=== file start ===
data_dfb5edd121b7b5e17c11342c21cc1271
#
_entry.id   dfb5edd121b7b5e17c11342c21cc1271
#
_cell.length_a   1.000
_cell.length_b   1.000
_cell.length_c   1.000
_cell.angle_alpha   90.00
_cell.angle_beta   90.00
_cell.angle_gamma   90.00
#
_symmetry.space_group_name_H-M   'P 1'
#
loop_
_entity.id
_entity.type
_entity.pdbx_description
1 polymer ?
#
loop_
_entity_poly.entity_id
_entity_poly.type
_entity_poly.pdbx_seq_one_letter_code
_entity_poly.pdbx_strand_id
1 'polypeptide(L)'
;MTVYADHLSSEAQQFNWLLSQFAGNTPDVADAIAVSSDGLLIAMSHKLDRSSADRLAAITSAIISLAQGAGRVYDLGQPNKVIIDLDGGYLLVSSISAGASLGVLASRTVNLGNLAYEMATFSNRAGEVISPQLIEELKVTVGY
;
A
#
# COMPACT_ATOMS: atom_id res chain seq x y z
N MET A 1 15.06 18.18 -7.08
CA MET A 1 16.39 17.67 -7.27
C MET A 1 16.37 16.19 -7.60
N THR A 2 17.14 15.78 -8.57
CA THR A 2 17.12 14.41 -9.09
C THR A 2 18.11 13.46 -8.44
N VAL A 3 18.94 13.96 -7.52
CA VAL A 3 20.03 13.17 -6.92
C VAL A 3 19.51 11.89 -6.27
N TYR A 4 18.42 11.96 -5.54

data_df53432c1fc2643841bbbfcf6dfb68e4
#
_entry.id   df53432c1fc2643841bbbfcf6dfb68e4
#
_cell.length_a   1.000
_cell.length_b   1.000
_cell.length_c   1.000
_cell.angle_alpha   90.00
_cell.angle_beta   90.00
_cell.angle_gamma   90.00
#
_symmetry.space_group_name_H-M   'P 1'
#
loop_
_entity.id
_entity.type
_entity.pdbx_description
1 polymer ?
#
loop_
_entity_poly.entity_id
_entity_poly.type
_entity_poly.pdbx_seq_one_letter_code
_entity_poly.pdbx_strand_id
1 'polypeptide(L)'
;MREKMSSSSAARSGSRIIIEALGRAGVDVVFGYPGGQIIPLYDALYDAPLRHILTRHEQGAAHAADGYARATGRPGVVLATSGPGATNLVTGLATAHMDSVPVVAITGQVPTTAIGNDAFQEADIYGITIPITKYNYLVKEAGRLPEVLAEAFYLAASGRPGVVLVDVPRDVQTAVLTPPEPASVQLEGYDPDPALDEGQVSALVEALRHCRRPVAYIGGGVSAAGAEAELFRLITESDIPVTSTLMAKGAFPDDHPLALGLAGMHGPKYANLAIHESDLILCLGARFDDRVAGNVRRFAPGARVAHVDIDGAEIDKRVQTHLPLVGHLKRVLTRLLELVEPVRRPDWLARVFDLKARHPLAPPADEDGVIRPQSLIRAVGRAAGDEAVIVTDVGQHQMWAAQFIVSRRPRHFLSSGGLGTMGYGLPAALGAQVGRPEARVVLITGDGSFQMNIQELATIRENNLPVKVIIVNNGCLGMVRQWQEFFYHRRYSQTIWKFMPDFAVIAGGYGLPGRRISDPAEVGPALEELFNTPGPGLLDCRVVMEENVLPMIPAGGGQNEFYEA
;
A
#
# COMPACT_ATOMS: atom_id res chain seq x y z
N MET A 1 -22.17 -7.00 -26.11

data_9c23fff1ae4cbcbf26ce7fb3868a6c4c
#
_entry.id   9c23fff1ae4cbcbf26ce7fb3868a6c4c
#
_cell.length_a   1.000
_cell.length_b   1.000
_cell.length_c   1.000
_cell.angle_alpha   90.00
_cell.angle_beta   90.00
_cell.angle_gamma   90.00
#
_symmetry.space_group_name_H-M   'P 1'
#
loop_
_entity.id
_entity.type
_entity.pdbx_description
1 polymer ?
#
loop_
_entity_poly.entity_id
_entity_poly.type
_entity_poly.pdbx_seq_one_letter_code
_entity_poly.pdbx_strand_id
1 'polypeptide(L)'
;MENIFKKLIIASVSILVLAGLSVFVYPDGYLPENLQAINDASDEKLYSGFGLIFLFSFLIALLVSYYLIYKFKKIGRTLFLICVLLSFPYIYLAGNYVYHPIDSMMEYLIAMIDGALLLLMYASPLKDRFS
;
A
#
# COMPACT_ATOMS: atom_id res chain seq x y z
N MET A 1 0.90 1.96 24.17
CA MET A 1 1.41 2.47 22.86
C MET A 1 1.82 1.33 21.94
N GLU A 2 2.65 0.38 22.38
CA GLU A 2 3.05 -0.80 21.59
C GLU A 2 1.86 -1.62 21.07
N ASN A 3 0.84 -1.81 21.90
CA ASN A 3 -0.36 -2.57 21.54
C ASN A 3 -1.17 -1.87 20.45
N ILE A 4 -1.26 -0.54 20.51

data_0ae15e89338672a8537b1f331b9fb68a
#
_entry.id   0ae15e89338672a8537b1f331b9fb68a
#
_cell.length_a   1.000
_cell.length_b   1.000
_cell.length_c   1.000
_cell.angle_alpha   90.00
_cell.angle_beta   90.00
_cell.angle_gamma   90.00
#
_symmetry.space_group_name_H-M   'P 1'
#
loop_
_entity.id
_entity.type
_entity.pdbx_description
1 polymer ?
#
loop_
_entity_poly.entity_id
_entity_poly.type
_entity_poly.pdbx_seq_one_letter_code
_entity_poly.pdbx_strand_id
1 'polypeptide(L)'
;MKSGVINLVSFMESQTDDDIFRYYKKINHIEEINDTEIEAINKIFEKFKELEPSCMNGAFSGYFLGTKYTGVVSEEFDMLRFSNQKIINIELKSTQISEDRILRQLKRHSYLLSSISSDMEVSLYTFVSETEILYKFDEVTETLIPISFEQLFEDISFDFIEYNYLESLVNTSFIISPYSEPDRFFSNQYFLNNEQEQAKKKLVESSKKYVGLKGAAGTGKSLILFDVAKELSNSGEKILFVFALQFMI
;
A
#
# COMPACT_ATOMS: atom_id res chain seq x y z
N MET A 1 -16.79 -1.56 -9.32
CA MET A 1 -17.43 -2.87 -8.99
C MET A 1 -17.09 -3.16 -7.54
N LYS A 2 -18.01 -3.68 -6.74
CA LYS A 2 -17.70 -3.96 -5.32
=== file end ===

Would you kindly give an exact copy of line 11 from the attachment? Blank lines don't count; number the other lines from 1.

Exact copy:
#